reduction shaft (5) which turns the
drivewheel, operates the water pump
and starts the motor, is made from 3/8"
drill rod, polished with emery cloth in
the lathe or drill press so that the bear-
ings will just slide on. The large gear
and the sprocket are pinned to the
shaft with No. 4 taper pins.
The chassis (38) is then cut from 1/8
in. thick angle iron and welded. The
engine base is bolted to it with 5-1/4 in.
stove bolts and lock washers. The next
operation is to make the wheel frame
(39) from 5/16" CRS steel. Follow this
by constructing the drive wheel (35)
according to the details in the drawing.
The radiator (28) required to cool
the Forster engine can be made from
the core of a used car heater. After
testing it for leaks, the intake and out-
let tubes are unsoldered and the core
made into the radiator, following the

drawings. An aluminum plate (40) is used to the shaft with an Allen set screw in a
to fasten it to the end of the plate sup- 3/16" hole drilled 1/8" deep. Following
ports for the engine. this, the choke (13) is made from 1/16"
The next parts to be made and installed brass, slid over the intake and clamped
are the carburetor float assembly (31) and tight. The water pump (19) is then con-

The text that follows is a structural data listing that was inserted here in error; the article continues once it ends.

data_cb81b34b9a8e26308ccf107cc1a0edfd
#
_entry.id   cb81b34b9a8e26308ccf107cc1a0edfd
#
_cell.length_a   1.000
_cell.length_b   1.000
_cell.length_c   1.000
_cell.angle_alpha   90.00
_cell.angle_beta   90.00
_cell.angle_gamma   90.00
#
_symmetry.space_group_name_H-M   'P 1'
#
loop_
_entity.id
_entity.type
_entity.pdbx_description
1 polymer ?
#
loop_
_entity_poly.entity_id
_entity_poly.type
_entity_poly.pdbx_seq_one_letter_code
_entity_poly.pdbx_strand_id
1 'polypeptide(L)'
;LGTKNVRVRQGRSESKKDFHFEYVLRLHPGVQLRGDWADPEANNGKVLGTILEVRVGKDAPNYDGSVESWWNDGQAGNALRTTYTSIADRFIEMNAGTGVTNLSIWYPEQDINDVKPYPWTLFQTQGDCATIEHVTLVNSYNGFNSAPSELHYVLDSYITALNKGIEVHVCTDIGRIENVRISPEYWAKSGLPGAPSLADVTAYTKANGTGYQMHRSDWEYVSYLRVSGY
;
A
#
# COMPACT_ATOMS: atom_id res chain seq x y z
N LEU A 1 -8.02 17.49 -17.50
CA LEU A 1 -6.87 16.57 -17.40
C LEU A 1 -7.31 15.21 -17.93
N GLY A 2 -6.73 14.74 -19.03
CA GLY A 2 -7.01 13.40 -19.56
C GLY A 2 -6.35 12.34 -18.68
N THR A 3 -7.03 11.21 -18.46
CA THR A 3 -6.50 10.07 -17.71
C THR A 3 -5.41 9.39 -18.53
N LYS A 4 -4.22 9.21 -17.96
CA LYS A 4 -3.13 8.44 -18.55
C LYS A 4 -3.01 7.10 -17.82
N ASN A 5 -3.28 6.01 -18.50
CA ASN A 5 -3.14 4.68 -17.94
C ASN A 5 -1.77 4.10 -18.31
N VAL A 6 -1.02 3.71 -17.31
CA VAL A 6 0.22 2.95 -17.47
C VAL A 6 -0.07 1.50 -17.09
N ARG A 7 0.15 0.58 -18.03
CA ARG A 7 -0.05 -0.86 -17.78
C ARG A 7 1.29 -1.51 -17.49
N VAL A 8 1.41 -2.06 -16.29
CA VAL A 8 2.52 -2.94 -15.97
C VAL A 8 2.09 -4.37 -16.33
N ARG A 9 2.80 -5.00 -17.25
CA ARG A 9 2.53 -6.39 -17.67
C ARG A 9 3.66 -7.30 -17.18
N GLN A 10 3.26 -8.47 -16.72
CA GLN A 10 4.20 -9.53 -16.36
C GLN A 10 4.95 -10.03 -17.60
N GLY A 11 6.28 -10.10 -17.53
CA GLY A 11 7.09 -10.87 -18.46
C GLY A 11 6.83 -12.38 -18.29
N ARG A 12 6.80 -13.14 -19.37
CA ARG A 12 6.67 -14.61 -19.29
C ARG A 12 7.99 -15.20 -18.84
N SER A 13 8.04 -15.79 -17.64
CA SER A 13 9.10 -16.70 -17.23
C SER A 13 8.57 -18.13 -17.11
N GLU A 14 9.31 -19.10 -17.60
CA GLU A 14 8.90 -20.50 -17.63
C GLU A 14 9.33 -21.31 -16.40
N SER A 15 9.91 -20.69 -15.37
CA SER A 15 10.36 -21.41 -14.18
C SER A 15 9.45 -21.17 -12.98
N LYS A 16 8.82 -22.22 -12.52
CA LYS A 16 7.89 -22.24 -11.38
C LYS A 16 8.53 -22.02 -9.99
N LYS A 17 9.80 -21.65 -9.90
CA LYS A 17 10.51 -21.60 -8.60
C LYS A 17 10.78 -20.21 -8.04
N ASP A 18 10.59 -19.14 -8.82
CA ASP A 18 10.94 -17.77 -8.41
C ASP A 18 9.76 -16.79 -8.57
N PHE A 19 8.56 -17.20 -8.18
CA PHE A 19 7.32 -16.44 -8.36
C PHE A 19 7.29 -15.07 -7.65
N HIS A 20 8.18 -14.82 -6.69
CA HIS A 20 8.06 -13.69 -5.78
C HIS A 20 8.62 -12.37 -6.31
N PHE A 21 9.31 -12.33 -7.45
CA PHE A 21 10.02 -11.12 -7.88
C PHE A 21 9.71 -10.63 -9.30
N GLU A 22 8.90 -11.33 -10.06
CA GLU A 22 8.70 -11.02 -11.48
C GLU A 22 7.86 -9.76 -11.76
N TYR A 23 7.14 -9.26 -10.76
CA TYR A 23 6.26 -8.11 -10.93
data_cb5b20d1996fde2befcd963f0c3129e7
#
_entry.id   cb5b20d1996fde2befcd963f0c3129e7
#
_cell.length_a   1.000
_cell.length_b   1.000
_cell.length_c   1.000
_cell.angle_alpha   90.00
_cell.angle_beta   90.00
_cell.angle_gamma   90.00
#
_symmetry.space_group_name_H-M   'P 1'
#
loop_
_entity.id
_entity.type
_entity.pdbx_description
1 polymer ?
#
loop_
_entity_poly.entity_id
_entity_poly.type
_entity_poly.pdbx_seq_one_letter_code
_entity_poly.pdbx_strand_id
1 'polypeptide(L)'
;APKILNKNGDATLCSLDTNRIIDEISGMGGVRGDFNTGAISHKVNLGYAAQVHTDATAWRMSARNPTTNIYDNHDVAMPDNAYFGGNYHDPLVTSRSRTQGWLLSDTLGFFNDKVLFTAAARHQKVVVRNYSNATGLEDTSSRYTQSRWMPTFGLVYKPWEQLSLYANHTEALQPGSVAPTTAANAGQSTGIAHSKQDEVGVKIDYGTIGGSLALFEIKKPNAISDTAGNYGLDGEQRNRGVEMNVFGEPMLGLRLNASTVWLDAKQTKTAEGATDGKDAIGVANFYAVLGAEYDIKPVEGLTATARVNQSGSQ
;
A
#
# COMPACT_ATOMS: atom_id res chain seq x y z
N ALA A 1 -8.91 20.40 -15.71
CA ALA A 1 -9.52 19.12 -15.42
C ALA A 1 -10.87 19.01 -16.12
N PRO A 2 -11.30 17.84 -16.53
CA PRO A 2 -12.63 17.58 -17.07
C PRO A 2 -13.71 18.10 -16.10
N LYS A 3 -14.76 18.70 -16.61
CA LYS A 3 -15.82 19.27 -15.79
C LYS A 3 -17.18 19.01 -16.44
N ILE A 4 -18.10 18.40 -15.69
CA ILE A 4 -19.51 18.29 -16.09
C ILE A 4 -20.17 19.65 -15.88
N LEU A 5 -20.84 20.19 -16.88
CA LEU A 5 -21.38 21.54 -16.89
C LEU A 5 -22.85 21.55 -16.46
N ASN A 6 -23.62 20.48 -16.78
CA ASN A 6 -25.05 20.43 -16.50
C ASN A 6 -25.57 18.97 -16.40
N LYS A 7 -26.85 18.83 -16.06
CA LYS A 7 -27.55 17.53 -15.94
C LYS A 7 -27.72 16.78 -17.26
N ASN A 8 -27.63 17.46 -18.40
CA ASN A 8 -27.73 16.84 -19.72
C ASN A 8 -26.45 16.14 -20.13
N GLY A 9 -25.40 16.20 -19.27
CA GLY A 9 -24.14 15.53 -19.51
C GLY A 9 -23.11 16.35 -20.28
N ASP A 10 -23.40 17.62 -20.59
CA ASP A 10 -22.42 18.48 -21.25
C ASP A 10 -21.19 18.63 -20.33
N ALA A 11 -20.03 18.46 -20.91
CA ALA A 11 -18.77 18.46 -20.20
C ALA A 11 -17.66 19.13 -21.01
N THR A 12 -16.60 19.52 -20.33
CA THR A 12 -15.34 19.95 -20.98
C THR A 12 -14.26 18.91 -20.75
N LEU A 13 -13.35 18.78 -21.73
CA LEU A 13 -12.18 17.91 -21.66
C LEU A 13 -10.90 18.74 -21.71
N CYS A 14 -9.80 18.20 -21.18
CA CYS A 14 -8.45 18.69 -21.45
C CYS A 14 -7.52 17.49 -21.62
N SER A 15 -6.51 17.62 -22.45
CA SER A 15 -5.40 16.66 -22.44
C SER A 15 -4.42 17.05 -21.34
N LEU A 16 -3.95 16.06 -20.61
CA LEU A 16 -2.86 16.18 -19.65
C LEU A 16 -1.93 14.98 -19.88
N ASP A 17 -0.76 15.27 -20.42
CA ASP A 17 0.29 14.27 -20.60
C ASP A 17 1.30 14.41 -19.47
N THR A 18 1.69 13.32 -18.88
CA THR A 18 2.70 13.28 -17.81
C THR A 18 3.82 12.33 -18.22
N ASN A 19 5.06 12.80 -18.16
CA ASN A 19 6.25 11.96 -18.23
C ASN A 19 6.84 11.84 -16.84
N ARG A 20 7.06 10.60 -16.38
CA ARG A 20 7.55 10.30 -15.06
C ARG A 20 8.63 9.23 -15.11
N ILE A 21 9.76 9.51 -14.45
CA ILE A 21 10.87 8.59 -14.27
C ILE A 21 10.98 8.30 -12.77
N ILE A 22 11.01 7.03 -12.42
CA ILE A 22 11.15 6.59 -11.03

the gas tank (27). The wheel frame is then structed and put aside to be mounted
fitted to the reduction shaft and the drive against the side of the motor hood after
wheel mounted in place. An aluminum it is installed. Use two screws tapped into
hood keeps the snow out of the mecha- the body of the pump to do this. The last
nism. After the hood is in place, cut the part of the mechanism to be made and
drive chain to the correct length and con- installed is the wheel lever (26). In opera-
nect the small sprocket and drive wheel, tion, the forward position is for starting
riveting over the removable link if or idling, the rear position engages the
necessary. drive wheel for running.
The starter assembly (9) is made from The sides of the motor hood consist of
1/4 " CRS and the rachet wheel locked a welded frame covered with aluminum,
bent to shape as shown in the drawing.
At this point, the water pump previously
mentioned is installed and rubber tubes
connected to the radiator and engine
block. Before the hood is completed, the
two dry cells for the ignition should be
mounted on one of the sides, using the
aluminum battery clamp shown.
The back of the hood is a piece of
curved aluminum with an opening cut in
it for the dashboard. This piece is screwed
to the sides and the entire hood bolted
to the chassis. The extensions at the front
of the sides fit into the radiator shell. The
dashboard itself is made from aluminum,
drilled and slotted for the toggle switches,
panel light, throttle and brake levers.
The brake operates by simply cutting the
ignition and using the drag of the wheel
to stop the sled. After the dash and igni-
tion wiring are completed, the board is
fastened to the back of the hood, using
four 6-32 screws. Next, make the top of
the hood and hinge it to the radiator shell.
The seat for the junior explorer should
be made following the details in the draw-
ings. Use two 14 in. thumb screws in
slotted holes to make it adjustable. To
finish the sled, paint the top of the hood
and running gear one color and use a
contrasting color on the sides.